Q: Do homeowners association board members have fiduciary responsibilities to protect the investments of all of their residents? If so, by not intervening with the city and allowing a special use permit to be approved and thus invalidating the terms of Federal Housing Administration financing, has the HOA failed it its duty? If so, how can this be remedied?
My other question is: Do HOA board members have the legal responsibility to ensure that no illegal activity is conducted on its property? And does operating an unlicensed business that is openly evading taxes constitute an illegal activity?”
A: Nevada Revised Statute 116.3103 pertains to the fiduciary responsibilities of the board of directors.
“In the performance of their duties, the officers and members of the executive board are fiduciaries and shall act on an informed basis, in good faith and in the honest belief that their actions are in the best interest of the association.”
The law continues by stating that board members are required to exercise the ordinary and reasonable care of a nonprofit corporation subject to the business judgment rule. In addition, board members are subject to the conflict-of-interest rules governing them under the laws of Nevada.
You ask if association board members have a fiduciary responsibility to “protect the investments” of all the residents. In addition to the language of NRS 116.3103, protecting the investments is a pretty broad term and one that I don’t think applies to association board members. It is not the association’s problem if you overpaid for your home or leased to a destructive tenant. The association board has an obligation to protect the physical integrity and financial integrity of the community as outlined in your governing documents.
Now, one can argue that, in order to protect the integrity of the community, the board should have become a political advocacy group by fighting against a special use permit. At what point in time should a community take action? We have seen in newspaper articles where associations are fighting developers and using association funds for legal battles. Unless associations have accounted for such money in their projected operating budgets, money to fight these legal battles would prevent the funding of the required operating services as set in their covenants, conditions and restrictions.
There is a legitimate battle to be taken to the Legislature as to the existing rental cap law, which should be modified, as well as addressing short-term rentals in more specific language to assist associations in preventing their communities from turning into apartment properties into hotels. We are seeing FHA and Veteran Affairs financing issues, which the Legislature was warned about many years ago. By creating these rental caps, associations can lose these financing programs, ultimately hurting their membership.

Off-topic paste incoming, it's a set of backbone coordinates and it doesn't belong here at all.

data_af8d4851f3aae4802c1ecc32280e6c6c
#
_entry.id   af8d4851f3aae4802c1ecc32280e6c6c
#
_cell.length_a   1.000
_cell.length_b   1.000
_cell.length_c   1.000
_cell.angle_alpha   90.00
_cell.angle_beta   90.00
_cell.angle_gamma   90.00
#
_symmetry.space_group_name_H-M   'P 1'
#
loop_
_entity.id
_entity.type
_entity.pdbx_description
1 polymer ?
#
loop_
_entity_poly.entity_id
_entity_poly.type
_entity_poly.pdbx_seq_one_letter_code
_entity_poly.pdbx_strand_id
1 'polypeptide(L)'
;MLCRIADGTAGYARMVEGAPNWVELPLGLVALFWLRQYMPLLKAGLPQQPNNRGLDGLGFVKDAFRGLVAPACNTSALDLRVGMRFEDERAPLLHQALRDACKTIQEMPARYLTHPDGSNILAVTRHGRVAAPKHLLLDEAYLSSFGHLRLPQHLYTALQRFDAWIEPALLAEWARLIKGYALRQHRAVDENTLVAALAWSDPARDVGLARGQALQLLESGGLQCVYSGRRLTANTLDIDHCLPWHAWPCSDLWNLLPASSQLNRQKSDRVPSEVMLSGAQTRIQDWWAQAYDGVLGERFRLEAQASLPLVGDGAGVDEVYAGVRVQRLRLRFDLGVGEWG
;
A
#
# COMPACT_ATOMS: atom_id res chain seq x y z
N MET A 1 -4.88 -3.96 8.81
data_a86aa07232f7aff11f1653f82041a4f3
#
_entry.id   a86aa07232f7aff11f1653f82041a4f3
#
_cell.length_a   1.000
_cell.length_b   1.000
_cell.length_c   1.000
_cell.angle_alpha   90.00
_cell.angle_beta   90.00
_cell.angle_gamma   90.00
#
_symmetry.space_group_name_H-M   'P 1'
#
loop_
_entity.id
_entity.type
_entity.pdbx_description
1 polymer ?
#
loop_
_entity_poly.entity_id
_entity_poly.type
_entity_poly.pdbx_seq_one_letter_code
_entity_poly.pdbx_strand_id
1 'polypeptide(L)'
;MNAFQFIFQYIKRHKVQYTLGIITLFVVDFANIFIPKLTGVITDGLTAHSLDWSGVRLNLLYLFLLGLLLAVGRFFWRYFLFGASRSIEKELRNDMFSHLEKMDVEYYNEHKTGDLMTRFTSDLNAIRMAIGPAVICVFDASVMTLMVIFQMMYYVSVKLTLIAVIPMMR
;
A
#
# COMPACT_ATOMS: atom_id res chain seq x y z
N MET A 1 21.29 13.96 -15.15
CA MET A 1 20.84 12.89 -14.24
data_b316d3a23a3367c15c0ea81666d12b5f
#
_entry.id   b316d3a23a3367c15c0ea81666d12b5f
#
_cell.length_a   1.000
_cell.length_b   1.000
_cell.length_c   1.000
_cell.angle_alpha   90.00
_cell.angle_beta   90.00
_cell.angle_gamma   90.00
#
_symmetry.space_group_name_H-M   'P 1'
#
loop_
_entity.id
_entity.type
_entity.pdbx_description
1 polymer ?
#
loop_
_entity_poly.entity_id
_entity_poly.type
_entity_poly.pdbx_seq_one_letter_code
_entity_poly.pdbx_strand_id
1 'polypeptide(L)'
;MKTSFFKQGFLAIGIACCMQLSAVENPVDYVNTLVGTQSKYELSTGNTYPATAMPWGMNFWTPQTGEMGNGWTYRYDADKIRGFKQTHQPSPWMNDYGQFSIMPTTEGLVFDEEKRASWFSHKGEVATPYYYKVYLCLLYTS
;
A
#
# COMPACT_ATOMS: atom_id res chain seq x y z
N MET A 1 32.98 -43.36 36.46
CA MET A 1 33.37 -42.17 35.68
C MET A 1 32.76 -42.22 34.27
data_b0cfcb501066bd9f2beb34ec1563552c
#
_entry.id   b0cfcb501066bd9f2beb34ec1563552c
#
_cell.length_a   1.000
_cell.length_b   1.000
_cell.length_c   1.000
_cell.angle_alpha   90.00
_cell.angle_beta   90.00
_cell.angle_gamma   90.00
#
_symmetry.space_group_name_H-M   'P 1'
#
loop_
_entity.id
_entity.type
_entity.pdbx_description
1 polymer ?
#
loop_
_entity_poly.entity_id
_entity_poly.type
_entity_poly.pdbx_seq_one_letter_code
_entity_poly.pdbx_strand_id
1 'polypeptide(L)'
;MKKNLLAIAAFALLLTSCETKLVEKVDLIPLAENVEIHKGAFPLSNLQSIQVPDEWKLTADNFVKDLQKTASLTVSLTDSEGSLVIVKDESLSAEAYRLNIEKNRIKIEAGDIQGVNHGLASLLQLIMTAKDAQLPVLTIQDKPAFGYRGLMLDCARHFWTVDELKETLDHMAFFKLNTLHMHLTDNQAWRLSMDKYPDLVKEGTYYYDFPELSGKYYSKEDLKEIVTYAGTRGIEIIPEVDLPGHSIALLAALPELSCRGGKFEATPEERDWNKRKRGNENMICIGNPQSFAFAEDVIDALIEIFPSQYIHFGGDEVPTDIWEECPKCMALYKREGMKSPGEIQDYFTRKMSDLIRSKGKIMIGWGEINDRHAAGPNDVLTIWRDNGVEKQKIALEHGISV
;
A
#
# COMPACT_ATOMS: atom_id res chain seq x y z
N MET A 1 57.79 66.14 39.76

As to your second question of whether association boards have a legal responsibility to ensure no illegal activity is conducted on their property, including the operating of an unlicensed business that evades taxes: Most CC&Rs state that the homeowners agree to abide by the laws of their jurisdiction, state and federal. (Obviously the smoking of marijuana has its own legal complications between state and federal laws.) The association can certainly send a violation letter based upon solid evidence as opposed to speculation that some homeowner or resident is conducting illegal activity. The association can contact the local police department or attorney general to seek assistance, but please remember that your association is not the local police department.
Q: We are in a 6-month-old HOA and during that time have had two meetings. Our third meeting is soon. At this meeting, the board of directors has a review, discussion and renewal of their contract on the agenda. Frankly, we have been disappointed in this HOA. Our impression is that the decision-makers are more interested in collecting their pay as opposed to actively addressing the homeowners’ issues. The HOA is just now opening the board for homeowners to run for positions. Although there are currently no homeowners on the board, is it possible that we owners can veto the renewal of this HOA’s contract?
A: The answer is no. There are no homeowners on the board of directors. This association is being managed by the declarant (the builder’s) members on the board. Under NRS 116.3105, once the association is turned over to the homeowners, the homeowner board would have two years in which to terminate without penalty any contract that was entered into before they were elected, including any management, maintenance, operations or employment.
It should also be noted that, even if the current board consisted of homeowners, the answer would still be no. Homeowners cannot veto a contract at a board meeting.
Q: I am renting a home. When I went to get my membership for the facilities, I was told the property owner still has their cards and I could not get a membership. The owners want to keep their membership, and I cannot get one. Is there any solution to this for me?
A: Yes. You will need to contact your property owner to surrender her cards to the association. Please refer to your lease agreement, as it probably states that you have the rights to use the association’s facilities. Your property owner has the obligation to follow association requirements.
Barbara Holland is a certified property manager, broker and supervisory certified association manager. Questions may be sent to email@example.com.